Alister ScottBy Professor Alister Scott at the School of Property, Construction and Planning at Birmingham City University

The Select Committee report on the draft National Planning Policy Framework (NPPF) released this week confirms that the NPPF is not fit for purpose. It also exonerated planners being labelled the ‘enemy of enterprise’ and challenged the simplistic and foolhardy approach to sustainable development as seen through a single economic lens.

While welcome and substantive – covering some 81 pages – the report exposed the lack of clarity in the NPPF which creates uncertainty, killing off long term investment plans and exposing a culture of quick fixes and ad-hoc planning. Furthermore, the reclaiming of town centre and brownfield first policies was seen as key mechanisms to restrict urban sprawl into the countryside.

However, there are three key areas that the report fell short on:

  1. The abolition of regional planning has created a vacuum in strategic planning. This means that the bigger picture is missed in many planning decisions and it is important to realise that local authority boundaries are not useful planning units – people’s work, leisure and retail patterns cross such boundaries, causing a disconnect as planners create policies within their own islands and elected member constituencies.  The current duty to co-operate is limited and does not address the complex and emotive political issue of new developments that cross local authority boundaries where the receiving authority has a strong conservation ethic. This can frustrate development but the regional planning layer takes such a picture and its absence is having a negative impact on effective spatial planning.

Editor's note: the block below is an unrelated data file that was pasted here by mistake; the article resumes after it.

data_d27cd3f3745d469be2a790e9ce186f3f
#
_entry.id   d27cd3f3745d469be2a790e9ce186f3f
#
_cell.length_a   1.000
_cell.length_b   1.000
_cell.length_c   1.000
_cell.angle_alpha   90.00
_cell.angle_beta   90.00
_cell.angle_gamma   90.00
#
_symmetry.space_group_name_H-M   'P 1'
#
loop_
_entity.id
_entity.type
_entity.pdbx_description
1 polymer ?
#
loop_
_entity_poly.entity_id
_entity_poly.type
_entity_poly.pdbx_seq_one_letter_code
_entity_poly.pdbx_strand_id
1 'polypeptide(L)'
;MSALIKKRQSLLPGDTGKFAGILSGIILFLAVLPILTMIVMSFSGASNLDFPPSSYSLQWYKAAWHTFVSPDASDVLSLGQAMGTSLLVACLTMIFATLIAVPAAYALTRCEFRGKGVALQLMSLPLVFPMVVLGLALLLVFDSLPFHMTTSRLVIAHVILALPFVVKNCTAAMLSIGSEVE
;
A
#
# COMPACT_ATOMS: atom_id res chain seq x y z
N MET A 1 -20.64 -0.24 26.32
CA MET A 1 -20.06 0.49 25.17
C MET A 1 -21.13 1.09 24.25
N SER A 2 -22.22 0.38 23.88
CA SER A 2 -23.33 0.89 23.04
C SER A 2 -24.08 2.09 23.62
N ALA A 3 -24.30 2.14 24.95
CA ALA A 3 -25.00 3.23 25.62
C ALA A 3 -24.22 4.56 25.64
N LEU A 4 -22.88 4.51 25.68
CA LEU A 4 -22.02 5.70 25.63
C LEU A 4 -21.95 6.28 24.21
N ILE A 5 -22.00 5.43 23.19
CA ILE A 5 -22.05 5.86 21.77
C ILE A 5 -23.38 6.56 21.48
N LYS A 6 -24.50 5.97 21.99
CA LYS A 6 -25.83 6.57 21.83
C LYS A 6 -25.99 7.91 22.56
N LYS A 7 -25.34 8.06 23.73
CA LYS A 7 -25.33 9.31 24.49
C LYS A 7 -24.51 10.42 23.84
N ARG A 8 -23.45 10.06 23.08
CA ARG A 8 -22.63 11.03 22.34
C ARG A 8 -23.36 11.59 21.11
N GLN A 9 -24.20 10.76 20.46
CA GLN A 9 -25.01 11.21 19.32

2. The statutory mechanism for judging sustainable development in practice will be the local plan which can be tweaked to suit local circumstances.  The formalising of a plan led system does bring certainty to decision making, however, the resultant zoning and ordering creates a danger that the new or the innovative development will be refused simply because it does not fit in with existing policies. Given that developers are risk takers and entrepreneurs there is a potential mismatch with risk adverse strategies taken by planners. We therefore need to encourage the use of more flexible planning tools to enable more new developments to happen providing they offer, in theory, significant environmental, economic and social merits which can be tested in the field through experimental approaches.  A good example of this would be local food production on the edge of cities. Here farmers could let unproductive fields to communities for local food production.  However, this activity would require planning permission because it is not agriculture (change of use)and would not be an allotment. So it would be out of order and possibly refused.  Section 106 agreements are key here.
  3. The final challenge is the formal recognition that there are two planning systems in England.  One for the natural environment and one for the built environment.  The chart below shows graphically how the two systems are built on different foundations and use different philosophies, frameworks, government departments, theories, activities, tools, geographies, areas, and partnerships which collectively create disintegrated planning.  We need to connect these two areas through improved dialogue to maximise development and conservation opportunities.


The following two tabs change content below.
Alister Scott

Alister Scott

School of Property, Construction and Planning at Birmingham City University